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El Nino: Is Your Home Prepared?

With the recent uptick in severe weather, it is critical to have a roof that is constructed to withstand wind-driven rain, snow, and ice and a yard that properly drains water to prevent flooding and landslides.
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How are you weathering this weather? The Northeast just had the warmest December on record. It was short sleeves instead of Christmas sweaters. The West Coast had a cool holiday, so it was space heaters instead of bathing suits. And, the Northwest is finally seeing snow; while the Southwest is feeling relief from the drought. All of these changes are from El Nino. What other extremes will El Nino bring this year?

El Nino is well known for being highly unpredictable. The one thing we do know is that extreme weather is the new normal. Many still have repairs from the unprecedented winter of 2015 to tackle. Others are hoping to prepare for El Nino's wrath and other extreme weather. Where do you start? It's simple, the roof over your head and the yard around you.

With the recent uptick in severe weather, it is critical to have a roof that is constructed to withstand wind-driven rain, snow, and ice and a yard that properly drains water to prevent flooding and landslides. The good news is with the right professional and innovations your yard, home and roof will stand up against the next extreme weather.

First up, your surroundings. Does your yard properly drain water away from your home to prevent flooding and does your landscaping divert landslides? Here are three critical steps from the experts at FEMA to ensure your yard is prepped for titanic rain:

1. Scout it out: Become familiar with the land around you. Slopes where debris flows have occurred in the past are likely to experience them in the future. It is also advised to get a ground assessment of your property.

2. Ask the pros: Consult a professional for advice on appropriate preventative measures for your home such as flexible pipe fittings, which can better resist breakage.

3. Landscape: Protect your property by planting ground cover on slopes and building retaining walls. In mudflow areas, build channels or deflection walls to direct the flow around buildings. Be aware, however, if you build walls to divert debris flow and the flow lands on a neighbor's property, you may be liable for damages.

Next, how do you ensure that your roof is strong and waterproofed? I connected with a roof construction & residential waterproofing expert, David Baur at Grace Residential Building Materials, and gathered these four tips:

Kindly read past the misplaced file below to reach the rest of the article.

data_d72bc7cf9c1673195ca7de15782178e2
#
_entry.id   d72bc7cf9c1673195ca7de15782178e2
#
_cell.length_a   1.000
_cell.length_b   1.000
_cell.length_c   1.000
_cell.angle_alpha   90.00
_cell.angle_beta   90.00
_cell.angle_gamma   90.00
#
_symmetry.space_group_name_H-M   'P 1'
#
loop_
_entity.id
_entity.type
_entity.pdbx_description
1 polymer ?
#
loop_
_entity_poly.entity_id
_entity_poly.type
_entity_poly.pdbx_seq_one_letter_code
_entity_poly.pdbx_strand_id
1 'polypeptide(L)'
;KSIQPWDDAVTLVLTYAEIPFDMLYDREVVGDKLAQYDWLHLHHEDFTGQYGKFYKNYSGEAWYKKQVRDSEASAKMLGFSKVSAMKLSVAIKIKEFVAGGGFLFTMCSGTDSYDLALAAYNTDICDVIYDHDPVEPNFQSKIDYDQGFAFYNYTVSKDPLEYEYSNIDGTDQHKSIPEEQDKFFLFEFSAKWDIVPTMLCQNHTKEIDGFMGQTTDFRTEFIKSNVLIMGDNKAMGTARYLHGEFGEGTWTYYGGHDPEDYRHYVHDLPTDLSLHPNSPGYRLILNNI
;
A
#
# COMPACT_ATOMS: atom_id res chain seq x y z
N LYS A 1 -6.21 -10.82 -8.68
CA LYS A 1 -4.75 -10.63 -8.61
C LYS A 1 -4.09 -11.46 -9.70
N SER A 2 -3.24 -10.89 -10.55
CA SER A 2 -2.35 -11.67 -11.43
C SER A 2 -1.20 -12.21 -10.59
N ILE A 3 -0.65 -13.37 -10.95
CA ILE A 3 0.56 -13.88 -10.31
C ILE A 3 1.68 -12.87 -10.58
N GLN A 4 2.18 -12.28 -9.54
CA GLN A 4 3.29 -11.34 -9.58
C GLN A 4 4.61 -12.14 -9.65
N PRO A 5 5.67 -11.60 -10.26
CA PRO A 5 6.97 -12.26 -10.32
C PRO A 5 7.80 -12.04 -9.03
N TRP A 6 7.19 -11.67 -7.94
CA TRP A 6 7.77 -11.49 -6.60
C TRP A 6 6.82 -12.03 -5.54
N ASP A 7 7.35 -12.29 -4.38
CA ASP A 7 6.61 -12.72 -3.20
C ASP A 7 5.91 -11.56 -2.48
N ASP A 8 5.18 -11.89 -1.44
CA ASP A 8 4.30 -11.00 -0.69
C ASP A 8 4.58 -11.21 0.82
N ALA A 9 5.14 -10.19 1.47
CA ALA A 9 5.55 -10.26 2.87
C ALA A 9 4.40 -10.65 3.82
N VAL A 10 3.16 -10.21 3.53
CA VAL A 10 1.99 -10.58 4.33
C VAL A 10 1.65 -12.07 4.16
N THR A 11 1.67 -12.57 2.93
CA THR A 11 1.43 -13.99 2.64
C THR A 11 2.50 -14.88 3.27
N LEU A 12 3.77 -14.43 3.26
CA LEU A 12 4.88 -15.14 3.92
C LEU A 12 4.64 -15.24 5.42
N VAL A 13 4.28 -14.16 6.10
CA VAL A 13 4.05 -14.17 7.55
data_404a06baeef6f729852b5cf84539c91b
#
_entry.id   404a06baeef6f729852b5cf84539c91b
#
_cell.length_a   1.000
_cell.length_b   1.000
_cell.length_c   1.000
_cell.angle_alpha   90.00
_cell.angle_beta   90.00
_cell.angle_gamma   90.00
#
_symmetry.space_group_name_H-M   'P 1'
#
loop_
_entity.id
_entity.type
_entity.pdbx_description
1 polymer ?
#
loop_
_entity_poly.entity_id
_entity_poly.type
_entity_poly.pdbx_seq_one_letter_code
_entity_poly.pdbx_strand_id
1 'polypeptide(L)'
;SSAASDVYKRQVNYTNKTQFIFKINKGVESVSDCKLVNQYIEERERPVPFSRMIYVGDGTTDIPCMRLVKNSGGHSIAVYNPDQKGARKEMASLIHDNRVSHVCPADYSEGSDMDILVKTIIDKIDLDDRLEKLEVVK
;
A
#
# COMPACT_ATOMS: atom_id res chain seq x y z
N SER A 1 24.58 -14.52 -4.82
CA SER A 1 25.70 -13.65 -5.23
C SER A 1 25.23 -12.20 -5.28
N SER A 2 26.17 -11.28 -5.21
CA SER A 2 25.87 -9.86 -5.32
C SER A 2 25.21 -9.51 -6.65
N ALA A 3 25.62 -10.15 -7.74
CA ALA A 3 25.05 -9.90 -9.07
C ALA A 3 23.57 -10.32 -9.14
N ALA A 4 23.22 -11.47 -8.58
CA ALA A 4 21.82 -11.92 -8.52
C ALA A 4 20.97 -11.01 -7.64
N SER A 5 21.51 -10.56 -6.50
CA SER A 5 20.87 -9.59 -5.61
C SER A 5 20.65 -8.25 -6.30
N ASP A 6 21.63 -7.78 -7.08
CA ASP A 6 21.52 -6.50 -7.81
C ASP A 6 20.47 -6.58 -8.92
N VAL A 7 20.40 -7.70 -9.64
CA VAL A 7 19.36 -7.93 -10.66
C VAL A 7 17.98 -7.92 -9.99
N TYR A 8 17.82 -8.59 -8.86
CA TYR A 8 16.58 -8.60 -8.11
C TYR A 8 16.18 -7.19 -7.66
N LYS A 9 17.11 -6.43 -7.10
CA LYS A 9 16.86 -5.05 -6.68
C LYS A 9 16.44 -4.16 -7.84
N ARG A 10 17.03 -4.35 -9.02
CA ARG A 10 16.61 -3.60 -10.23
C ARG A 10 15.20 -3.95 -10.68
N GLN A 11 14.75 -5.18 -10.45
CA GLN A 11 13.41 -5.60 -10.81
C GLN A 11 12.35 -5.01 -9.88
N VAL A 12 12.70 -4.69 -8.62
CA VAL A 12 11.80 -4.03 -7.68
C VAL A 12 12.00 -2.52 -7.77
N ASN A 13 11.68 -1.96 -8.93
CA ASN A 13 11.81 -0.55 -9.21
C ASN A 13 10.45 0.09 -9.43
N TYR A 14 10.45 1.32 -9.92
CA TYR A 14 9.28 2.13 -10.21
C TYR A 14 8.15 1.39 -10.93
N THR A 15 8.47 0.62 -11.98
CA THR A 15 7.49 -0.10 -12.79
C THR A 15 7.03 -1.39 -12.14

1. Inspect your roof: Look for potential problems on the roof. Loose or curled shingles, broken or missing tiles all need to be repaired. Inspect the flashing, drainage system, and accessories such as vents and skylights. If you see issues or if it has been awhile since you have had your roof looked at, it is best to bring in a trained roofing professional. Ask them if you need additional reinforcements to your roof's structure.

2. Help your roofer: You can help your roofer protect potential trouble spots by pointing out areas where leaks have occurred in the past and where snow and ice loads were especially high. Roof wall intersections, chimneys, and skylights are frequently problem spots.

3. Ask your roofer if your roof has underlayments: The complete roof system consists of multiple layers -- not just the shingles. Shingles are the exterior layer and they are not enough to keep the water out. What makes the difference and protects your roof from water damage is the roofing underlayment, which is installed underneath the shingles. Roofing underlayments perform many functions in a roofing assembly, but first and foremost, they serve as the last line of defense between homeowners and the damaging effects of water infiltration. Be sure your roofer uses quality waterproofing underlayments. While use of an underlayment is required by building code, there are multiple product types that can be used.

4. Need underlayments? Be sure to ask your roofer what type they will use: The answer you want to hear is that your contractor is using self-adhered underlayments, especially at the eaves and at all critical detail areas. Self-adhered membranes come in a roll form and consist of a layer of adhesive. Premium performance self-adhered underlayments seal around the fasteners used to attach the shingles, which helps prevent the water from leaking into your house. These high-quality self-adhered underlayments stick to the roof deck so that water may not travel under the underlayment and enter the house. Most of us re-roof one to two times in our lives, do it right the first time, you will have guaranteed protection.


With these steps you can go to sleep at night knowing your roof and surrounding yard will fight against even an El Nino seduced Mother Nature. And if the authorities tell you it's time to evacuate, it is! Grab your kids, pets and important papers and get out. My final El Nino tip -- keep all seasonal clothes handy! Today may be a tank top and tomorrow may be a sweater!

For more El Nino information and tips, click here